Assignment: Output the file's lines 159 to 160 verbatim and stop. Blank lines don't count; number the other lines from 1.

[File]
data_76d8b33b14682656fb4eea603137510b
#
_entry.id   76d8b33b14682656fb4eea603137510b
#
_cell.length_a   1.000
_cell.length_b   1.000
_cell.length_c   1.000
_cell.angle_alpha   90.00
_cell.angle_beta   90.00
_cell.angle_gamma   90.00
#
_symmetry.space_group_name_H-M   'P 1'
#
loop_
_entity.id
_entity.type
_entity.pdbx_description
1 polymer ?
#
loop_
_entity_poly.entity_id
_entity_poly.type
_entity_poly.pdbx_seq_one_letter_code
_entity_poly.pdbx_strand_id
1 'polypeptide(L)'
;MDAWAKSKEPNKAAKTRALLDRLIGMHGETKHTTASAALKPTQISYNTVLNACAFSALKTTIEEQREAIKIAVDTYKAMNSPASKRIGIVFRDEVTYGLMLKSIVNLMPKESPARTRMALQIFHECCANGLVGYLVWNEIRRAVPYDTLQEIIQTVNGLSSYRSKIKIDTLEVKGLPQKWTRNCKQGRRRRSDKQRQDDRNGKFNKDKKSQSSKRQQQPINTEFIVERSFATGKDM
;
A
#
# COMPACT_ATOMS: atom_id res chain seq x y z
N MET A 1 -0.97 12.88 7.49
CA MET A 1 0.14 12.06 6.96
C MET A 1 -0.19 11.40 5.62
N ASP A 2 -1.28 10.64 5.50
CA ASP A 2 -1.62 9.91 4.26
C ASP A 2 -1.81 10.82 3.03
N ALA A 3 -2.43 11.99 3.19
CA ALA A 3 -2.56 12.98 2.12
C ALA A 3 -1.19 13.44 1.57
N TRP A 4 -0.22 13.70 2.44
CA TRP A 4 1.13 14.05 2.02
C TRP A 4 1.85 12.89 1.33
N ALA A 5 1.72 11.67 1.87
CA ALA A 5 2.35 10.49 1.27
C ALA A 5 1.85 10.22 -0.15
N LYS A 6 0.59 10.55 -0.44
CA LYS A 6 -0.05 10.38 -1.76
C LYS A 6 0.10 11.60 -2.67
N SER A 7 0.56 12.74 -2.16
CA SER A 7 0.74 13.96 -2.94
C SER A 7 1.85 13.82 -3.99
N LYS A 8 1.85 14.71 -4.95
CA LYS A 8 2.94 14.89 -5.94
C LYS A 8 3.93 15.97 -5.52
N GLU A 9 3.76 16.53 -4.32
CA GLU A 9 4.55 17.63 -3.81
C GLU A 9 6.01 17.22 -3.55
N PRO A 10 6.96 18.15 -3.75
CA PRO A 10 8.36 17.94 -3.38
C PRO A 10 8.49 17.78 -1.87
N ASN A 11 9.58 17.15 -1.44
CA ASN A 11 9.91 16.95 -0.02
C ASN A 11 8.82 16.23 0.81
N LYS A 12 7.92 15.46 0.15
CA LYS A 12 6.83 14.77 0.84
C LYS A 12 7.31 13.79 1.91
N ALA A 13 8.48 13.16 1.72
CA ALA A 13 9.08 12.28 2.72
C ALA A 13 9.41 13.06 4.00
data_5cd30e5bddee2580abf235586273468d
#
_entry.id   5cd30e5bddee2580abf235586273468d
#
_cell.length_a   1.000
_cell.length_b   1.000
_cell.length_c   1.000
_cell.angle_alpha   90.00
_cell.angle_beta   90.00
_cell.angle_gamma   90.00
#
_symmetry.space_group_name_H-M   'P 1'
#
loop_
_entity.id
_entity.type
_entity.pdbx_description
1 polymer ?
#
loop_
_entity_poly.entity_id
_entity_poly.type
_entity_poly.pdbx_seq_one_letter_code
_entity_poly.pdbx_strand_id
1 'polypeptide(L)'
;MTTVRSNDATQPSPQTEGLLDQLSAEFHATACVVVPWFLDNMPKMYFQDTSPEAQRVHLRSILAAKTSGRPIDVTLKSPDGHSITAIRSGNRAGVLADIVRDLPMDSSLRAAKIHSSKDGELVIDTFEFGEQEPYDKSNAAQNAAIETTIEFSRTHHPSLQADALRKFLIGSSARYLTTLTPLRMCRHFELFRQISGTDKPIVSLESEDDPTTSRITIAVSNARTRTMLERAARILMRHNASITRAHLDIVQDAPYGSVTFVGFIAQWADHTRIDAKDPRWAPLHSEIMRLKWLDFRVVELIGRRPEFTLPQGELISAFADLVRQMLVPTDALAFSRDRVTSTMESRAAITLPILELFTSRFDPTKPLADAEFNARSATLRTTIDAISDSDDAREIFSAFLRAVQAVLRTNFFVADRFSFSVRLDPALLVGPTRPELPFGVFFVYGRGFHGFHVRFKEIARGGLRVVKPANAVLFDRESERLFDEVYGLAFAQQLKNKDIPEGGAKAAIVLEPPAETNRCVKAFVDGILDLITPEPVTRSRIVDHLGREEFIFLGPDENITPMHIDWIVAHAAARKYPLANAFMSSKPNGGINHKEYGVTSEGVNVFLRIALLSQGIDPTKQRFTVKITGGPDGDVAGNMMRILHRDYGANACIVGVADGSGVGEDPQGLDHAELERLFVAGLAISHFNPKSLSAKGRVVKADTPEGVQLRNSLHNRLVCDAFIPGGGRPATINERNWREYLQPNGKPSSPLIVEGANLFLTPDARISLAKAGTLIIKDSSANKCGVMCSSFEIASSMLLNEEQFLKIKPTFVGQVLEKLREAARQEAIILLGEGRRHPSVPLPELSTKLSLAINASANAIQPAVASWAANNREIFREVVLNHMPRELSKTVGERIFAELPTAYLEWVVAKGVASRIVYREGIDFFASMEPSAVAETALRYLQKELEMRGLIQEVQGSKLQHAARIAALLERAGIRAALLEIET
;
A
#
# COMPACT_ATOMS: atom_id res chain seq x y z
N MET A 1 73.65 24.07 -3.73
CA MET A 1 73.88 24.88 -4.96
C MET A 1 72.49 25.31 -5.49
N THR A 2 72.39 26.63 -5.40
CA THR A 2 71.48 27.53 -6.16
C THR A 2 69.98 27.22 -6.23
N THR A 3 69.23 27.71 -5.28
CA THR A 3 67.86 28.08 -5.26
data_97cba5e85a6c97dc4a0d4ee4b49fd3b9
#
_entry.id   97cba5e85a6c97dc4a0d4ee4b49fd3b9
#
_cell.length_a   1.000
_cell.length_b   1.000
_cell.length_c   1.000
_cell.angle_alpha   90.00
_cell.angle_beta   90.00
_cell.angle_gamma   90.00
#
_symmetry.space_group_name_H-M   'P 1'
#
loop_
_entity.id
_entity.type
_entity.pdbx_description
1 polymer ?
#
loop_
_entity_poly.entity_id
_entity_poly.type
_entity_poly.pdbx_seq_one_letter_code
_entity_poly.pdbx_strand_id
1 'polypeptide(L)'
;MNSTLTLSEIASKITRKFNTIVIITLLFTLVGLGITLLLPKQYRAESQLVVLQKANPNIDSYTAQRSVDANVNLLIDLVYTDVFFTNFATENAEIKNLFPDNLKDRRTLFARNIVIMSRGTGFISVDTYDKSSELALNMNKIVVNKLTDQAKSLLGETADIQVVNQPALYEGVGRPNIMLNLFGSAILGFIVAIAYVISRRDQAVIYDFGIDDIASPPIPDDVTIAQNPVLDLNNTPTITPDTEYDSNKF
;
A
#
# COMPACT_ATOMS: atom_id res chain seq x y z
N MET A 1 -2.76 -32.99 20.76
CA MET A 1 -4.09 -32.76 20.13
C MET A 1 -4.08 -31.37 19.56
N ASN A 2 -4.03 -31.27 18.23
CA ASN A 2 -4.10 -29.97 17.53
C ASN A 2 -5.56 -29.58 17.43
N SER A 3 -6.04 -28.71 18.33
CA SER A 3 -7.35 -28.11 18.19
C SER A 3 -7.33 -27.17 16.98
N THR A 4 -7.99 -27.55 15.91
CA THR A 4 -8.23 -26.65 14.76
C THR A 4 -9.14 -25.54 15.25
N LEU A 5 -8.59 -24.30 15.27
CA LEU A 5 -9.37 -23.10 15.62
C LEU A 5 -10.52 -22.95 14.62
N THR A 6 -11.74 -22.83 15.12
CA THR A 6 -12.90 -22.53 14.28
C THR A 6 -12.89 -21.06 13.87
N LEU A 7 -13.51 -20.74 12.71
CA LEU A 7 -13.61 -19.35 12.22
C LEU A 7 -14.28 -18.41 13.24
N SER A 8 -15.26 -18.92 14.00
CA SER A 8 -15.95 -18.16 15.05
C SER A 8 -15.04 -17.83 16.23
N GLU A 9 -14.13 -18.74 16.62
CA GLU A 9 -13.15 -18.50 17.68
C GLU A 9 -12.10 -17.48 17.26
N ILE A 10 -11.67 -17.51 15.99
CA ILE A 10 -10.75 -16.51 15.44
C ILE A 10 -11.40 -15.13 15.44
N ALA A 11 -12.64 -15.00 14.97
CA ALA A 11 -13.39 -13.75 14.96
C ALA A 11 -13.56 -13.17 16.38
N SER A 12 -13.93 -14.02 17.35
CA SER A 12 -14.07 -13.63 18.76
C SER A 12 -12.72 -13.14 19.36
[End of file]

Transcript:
N SER A 8 -15.26 -18.92 14.00
CA SER A 8 -15.95 -18.16 15.05